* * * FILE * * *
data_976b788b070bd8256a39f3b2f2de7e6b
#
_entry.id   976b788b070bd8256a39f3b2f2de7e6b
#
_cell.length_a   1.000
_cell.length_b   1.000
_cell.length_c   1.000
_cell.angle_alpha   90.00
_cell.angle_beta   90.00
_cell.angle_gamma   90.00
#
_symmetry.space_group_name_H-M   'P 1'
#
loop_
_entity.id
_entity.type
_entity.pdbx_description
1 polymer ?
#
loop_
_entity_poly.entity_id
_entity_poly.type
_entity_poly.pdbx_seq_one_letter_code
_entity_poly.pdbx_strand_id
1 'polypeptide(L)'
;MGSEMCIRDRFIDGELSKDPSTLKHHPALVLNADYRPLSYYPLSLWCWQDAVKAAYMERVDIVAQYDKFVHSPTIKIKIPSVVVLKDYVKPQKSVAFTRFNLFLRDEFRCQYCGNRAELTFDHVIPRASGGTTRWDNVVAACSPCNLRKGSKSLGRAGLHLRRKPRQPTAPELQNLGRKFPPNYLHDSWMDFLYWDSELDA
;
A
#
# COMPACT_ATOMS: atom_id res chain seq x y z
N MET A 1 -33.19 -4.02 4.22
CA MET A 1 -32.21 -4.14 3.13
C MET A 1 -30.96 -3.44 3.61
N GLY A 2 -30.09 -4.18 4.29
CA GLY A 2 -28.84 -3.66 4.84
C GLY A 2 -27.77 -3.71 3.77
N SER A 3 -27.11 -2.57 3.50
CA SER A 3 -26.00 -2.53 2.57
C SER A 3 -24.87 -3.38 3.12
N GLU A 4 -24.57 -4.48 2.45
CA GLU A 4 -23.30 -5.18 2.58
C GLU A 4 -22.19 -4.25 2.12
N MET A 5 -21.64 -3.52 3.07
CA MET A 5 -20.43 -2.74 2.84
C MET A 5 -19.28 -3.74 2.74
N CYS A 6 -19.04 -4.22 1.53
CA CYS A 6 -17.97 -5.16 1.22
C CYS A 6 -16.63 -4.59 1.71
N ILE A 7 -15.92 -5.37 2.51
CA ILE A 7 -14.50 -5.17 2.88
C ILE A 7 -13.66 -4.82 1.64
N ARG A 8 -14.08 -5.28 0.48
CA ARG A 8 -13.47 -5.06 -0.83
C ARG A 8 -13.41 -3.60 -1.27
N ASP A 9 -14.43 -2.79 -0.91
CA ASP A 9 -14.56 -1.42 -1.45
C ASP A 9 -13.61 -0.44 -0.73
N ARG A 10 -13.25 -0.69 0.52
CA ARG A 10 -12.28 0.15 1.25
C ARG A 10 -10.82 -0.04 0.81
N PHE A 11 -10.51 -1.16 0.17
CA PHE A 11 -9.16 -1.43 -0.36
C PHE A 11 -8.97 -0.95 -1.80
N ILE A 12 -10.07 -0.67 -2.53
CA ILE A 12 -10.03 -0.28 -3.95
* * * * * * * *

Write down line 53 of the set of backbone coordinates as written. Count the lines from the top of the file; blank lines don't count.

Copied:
CA ARG A 8 -13.47 -5.06 -0.83